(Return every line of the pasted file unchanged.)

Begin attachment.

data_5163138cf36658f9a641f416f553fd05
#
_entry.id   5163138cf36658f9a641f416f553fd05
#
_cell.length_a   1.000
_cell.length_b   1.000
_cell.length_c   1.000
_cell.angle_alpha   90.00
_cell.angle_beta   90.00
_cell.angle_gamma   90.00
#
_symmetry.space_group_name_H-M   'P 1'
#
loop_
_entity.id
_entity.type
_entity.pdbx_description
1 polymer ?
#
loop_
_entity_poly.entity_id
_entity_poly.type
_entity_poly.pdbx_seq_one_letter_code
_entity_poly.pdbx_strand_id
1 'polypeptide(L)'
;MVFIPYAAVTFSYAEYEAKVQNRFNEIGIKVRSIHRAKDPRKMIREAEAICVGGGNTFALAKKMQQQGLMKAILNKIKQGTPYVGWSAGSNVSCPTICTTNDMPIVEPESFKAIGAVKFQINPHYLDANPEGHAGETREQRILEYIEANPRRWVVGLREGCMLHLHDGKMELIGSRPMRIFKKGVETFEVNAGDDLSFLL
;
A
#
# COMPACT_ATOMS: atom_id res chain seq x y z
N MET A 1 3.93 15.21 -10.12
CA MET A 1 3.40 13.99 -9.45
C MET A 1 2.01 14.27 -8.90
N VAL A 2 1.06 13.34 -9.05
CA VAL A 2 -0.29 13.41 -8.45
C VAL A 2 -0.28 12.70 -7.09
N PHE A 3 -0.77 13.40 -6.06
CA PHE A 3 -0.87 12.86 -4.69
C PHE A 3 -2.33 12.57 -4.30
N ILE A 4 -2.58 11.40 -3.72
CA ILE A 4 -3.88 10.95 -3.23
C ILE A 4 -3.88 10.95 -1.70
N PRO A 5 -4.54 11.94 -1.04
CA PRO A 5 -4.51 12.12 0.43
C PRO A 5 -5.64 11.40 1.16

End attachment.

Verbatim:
data_5163138cf36658f9a641f416f553fd05
#
_entry.id   5163138cf36658f9a641f416f553fd05
#
_cell.length_a   1.000
_cell.length_b   1.000
_cell.length_c   1.000
_cell.angle_alpha   90.00
_cell.angle_beta   90.00
_cell.angle_gamma   90.00
#
_symmetry.space_group_name_H-M   'P 1'
#
loop_
_entity.id
_entity.type
_entity.pdbx_description
1 polymer ?
#
loop_
_entity_poly.entity_id
_entity_poly.type
_entity_poly.pdbx_seq_one_letter_code
_entity_poly.pdbx_strand_id
1 'polypeptide(L)'
;MVFIPYAAVTFSYAEYEAKVQNRFNEIGIKVRSIHRAKDPRKMIREAEAICVGGGNTFALAKKMQQQGLMKAILNKIKQGTPYVGWSAGSNVSCPTICTTNDMPIVEPESFKAIGAVKFQINPHYLDANPEGHAGETREQRILEYIEANPRRWVVGLREGCMLHLHDGKMELIGSRPMRIFKKGVETFEVNAGDDLSFLL
;
A
#
# COMPACT_ATOMS: atom_id res chain seq x y z
N MET A 1 3.93 15.21 -10.12
CA MET A 1 3.40 13.99 -9.45
C MET A 1 2.01 14.27 -8.90
N VAL A 2 1.06 13.34 -9.05
CA VAL A 2 -0.29 13.41 -8.45
C VAL A 2 -0.28 12.70 -7.09
N PHE A 3 -0.77 13.40 -6.06
CA PHE A 3 -0.87 12.86 -4.69
C PHE A 3 -2.33 12.57 -4.30
N ILE A 4 -2.58 11.40 -3.72
CA ILE A 4 -3.88 10.95 -3.23
C ILE A 4 -3.88 10.95 -1.70
N PRO A 5 -4.54 11.94 -1.04
CA PRO A 5 -4.51 12.12 0.43
C PRO A 5 -5.64 11.40 1.16